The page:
"Mendacity” is the first word in Ted CruzRafael (Ted) Edward CruzFBI investigating alleged assault on Fort Bliss soldier at Afghan refugee camp The Memo: Biden's immigration problems reach crescendo in Del Rio Matthew McConaughey on potential political run: 'I'm measuring it' MORE’s new book.
How appropriate! If there is one word that sums up the senator’s short political career, it’s that one.
As the saying goes, “ You can fool all the people some of the time, and some of the people all the time, but you cannot fool all the people all the time.”
Cruz is aiming just to fool some of the people all the time — more specifically, enough GOP primary voters to get him a shot at the White House.
Some people love Cruz, a Texas Republican. Unfortunately for him, they also love Donald Trump, and right now they love Trump more.
If you think there is no connection between Cruz’s sagging polls numbers and his recent Pearl Harbor-style attack on Sen. Mitch McConnell (R-Ky.), you aren’t paying attention.
In all of my years in Washington, I have never seen a politician more disloyal to his party than Cruz. His attack on the majority leader was not only completely out of bounds in a personal sense, it was well outside the propriety of the Senate.
It was also a fiction, a figment of the prodigious Cruz imagination.
Cruz is a brilliant lawyer. Let’s all just agree to that fact. But his brilliance as a lawyer doesn’t translate well to politics.
A trial lawyer has to slash and burn, win at all costs and take no prisoners. A political leader, to be successful, has to find ways to make our democracy work, which means finding honorable compromises, where both sides get a little.
For Cruz, it’s always all or nothing. He makes promises he knows he can’t keep.
His latest foray into fantasyland is calling for the direct election of Supreme Court justices. He is frustrated with how the court, led by his friend John Roberts, ruled on gay marriage and ObamaCare.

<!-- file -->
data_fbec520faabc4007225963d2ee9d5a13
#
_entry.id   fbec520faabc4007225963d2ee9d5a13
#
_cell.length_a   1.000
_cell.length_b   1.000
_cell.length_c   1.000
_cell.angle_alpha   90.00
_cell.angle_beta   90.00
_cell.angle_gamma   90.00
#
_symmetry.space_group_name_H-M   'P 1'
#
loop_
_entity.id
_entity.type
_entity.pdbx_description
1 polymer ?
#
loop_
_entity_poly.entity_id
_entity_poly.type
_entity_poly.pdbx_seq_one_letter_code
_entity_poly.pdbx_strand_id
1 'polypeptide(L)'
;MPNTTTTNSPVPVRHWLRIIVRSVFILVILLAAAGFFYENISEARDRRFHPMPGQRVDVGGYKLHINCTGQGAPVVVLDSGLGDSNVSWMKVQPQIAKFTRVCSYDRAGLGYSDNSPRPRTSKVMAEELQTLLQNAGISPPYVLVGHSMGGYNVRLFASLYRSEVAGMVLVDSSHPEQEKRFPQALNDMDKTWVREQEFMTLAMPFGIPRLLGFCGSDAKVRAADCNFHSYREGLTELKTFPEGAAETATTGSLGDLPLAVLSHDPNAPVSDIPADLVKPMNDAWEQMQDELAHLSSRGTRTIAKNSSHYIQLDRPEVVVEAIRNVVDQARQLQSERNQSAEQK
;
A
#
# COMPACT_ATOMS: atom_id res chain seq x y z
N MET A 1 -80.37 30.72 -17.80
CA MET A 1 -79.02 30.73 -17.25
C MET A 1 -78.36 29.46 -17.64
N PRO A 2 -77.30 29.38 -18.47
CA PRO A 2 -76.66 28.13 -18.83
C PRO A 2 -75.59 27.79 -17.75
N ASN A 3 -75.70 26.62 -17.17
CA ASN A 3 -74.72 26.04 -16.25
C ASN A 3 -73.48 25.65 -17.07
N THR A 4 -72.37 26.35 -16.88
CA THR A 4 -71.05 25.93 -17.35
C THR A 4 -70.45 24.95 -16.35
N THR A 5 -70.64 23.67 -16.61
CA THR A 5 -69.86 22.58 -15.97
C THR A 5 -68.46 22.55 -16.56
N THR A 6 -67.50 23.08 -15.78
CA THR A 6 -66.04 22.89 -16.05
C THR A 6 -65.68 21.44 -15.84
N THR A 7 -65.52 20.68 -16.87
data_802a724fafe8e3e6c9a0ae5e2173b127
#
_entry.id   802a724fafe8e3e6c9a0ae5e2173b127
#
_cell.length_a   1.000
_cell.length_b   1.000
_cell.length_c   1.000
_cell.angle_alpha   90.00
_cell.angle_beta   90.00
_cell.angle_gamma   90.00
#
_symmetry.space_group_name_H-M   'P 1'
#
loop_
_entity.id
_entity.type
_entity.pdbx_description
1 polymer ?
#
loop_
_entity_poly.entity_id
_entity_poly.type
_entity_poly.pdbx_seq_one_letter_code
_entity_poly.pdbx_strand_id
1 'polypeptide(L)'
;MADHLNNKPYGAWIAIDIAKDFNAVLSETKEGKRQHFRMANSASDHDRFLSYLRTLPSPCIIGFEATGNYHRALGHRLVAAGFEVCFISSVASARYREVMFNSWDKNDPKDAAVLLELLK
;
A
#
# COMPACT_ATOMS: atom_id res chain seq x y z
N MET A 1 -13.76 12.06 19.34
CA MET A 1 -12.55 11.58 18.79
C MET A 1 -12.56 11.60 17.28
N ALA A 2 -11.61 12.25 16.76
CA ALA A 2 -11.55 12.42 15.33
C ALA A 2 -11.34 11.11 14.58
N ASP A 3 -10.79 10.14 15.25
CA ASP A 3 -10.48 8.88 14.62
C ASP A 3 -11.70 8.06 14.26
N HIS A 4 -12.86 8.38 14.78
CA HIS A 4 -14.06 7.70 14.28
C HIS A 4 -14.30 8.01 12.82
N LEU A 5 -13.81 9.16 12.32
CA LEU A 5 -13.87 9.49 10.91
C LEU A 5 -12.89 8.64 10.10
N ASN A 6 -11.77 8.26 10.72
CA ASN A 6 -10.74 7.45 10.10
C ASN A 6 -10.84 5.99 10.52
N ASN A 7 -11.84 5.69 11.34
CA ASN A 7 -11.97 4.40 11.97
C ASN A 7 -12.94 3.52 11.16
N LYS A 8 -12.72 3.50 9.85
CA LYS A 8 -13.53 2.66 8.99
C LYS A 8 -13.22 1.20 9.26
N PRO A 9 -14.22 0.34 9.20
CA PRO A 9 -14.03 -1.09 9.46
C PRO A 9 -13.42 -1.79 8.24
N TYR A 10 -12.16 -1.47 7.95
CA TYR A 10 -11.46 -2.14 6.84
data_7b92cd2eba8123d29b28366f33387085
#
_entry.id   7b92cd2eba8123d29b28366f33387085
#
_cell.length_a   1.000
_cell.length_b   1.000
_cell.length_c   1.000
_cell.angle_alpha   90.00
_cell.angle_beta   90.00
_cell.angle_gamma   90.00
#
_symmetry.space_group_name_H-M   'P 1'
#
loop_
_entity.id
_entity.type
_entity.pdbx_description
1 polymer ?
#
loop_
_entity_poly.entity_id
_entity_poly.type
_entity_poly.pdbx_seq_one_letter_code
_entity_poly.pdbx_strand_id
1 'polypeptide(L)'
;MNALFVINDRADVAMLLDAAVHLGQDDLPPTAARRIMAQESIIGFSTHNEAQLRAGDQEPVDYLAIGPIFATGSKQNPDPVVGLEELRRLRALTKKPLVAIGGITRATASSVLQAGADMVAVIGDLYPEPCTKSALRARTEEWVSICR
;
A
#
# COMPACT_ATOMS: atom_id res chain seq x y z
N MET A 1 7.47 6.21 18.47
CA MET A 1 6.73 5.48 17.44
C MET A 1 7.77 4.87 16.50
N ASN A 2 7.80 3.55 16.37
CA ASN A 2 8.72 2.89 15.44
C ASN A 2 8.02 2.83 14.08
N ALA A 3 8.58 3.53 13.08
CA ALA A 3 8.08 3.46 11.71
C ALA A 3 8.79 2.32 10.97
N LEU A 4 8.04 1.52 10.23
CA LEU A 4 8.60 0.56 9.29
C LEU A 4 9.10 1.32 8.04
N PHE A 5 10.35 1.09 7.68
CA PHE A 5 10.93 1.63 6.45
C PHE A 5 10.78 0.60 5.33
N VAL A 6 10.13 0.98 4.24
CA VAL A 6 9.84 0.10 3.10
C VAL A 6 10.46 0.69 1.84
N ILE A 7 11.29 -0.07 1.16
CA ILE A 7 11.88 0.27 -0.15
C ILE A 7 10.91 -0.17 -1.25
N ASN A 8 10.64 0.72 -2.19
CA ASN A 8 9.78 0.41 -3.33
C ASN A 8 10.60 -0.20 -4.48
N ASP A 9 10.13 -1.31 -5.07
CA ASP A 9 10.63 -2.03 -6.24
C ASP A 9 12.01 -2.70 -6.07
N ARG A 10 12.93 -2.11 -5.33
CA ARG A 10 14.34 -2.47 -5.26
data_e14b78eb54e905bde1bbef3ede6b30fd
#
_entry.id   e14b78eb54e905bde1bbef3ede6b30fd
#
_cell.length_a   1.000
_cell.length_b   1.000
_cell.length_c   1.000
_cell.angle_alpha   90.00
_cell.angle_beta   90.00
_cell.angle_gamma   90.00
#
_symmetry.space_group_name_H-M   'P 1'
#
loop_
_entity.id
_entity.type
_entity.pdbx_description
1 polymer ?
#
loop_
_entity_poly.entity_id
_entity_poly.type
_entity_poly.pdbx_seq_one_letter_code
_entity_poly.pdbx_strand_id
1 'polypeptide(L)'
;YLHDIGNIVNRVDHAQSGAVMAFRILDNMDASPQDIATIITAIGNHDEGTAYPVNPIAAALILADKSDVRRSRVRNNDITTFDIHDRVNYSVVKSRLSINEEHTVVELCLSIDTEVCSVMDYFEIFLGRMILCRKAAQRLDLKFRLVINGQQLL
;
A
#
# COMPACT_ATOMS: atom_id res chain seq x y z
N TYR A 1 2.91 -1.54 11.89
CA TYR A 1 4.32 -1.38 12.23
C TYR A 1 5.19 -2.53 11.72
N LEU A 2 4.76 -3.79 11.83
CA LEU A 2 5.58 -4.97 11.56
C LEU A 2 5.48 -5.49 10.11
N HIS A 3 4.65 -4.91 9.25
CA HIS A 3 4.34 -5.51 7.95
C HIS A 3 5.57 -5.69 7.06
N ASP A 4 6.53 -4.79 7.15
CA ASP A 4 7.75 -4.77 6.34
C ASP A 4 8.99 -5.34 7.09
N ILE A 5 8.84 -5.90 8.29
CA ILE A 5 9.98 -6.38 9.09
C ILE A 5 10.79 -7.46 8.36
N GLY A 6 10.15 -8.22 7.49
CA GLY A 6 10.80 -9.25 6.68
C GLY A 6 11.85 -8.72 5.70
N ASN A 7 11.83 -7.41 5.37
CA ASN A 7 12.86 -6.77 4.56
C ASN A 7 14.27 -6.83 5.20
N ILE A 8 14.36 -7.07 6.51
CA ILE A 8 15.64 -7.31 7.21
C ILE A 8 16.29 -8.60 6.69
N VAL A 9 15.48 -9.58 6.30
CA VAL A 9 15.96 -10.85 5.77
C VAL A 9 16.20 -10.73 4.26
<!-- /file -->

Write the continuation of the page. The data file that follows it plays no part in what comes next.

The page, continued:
Instead of coming up with a rational plan to address these rulings, Cruz wants to tear up the Constitution and turn more than two centuries of precedent on its head. That will never, ever happen, and yet that’s what the Cruz plan is.
But he is good at these kinds of bold ideas that go nowhere.
He wrote an op-ed at the beginning of the year in USA Today in which he outlined a legislative plan similarly not based in reality.
His agenda included repealing ObamaCare, getting rid of the IRS, passing a constitutional amendments to establish term limits and balance the budget, stopping illegal amnesty (whatever that is), repealing Common Core (which, of course, isn’t a federal law), and banning members of Congress from ever becoming lobbyists (never going to happen).
Sounds good, right? Except that none of them has a snowball’s chance in hell of
becoming law in the 114th Congress, if ever.
But that’s the Cruz way: make outlandish promises and then condemn party leaders when they can’t deliver on them.
The Export-Import Bank is a perfect example of this dynamic.
Cruz made the determination that Ex-Im is the poster child for crony capitalism — in all fairness, he is not alone in reaching this conclusion — and he wants to close it down.
So sure is he of his position, he has refused to meet with constituents who strongly support continuing the bank’s operation. The problem for him, of course, is that he doesn’t have the votes in either the Senate or the House.
Cruz doesn’t want regular order. He wants his way, hence the childish tantrum he pulled on the Senate floor last Friday.
McConnell is many things. He’s clever, strategic, hard-nosed, tough and, yes, conservative. But a liar is not among them.
You don’t become a leader in the Senate by lying to your colleagues or your constituents.
Feehery is president of QGA Public Affairs and blogs at www.thefeeherytheory.com. He served as spokesman to former Speaker of the House Denny Hastert (R-Ill.), as communications director to former Rep. Tom DeLay (R-Texas) when he was majority whip, and as speechwriter to former Minority Leader Bob Michel (R-Ill.).